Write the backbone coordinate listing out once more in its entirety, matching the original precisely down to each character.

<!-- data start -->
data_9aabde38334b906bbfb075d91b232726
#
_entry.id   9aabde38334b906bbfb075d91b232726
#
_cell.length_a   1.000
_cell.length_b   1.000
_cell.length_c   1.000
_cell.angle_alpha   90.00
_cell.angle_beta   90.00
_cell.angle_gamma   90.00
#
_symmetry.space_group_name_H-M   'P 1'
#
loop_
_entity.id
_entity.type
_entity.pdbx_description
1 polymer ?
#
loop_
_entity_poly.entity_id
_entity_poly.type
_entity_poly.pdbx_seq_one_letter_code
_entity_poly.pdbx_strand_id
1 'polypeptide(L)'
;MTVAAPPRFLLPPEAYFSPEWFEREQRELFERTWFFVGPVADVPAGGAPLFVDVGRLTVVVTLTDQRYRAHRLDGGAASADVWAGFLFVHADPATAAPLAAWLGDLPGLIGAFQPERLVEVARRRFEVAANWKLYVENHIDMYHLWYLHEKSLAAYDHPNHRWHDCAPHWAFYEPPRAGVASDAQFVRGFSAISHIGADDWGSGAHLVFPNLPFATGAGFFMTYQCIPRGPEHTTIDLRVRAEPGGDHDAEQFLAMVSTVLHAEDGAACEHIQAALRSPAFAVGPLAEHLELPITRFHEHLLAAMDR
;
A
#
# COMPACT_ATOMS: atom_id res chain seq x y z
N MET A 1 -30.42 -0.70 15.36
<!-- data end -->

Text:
data_9aabde38334b906bbfb075d91b232726
#
_entry.id   9aabde38334b906bbfb075d91b232726
#
_cell.length_a   1.000
_cell.length_b   1.000
_cell.length_c   1.000
_cell.angle_alpha   90.00
_cell.angle_beta   90.00
_cell.angle_gamma   90.00
#
_symmetry.space_group_name_H-M   'P 1'
#
loop_
_entity.id
_entity.type
_entity.pdbx_description
1 polymer ?
#
loop_
_entity_poly.entity_id
_entity_poly.type
_entity_poly.pdbx_seq_one_letter_code
_entity_poly.pdbx_strand_id
1 'polypeptide(L)'
;MTVAAPPRFLLPPEAYFSPEWFEREQRELFERTWFFVGPVADVPAGGAPLFVDVGRLTVVVTLTDQRYRAHRLDGGAASADVWAGFLFVHADPATAAPLAAWLGDLPGLIGAFQPERLVEVARRRFEVAANWKLYVENHIDMYHLWYLHEKSLAAYDHPNHRWHDCAPHWAFYEPPRAGVASDAQFVRGFSAISHIGADDWGSGAHLVFPNLPFATGAGFFMTYQCIPRGPEHTTIDLRVRAEPGGDHDAEQFLAMVSTVLHAEDGAACEHIQAALRSPAFAVGPLAEHLELPITRFHEHLLAAMDR
;
A
#
# COMPACT_ATOMS: atom_id res chain seq x y z
N MET A 1 -30.42 -0.70 15.36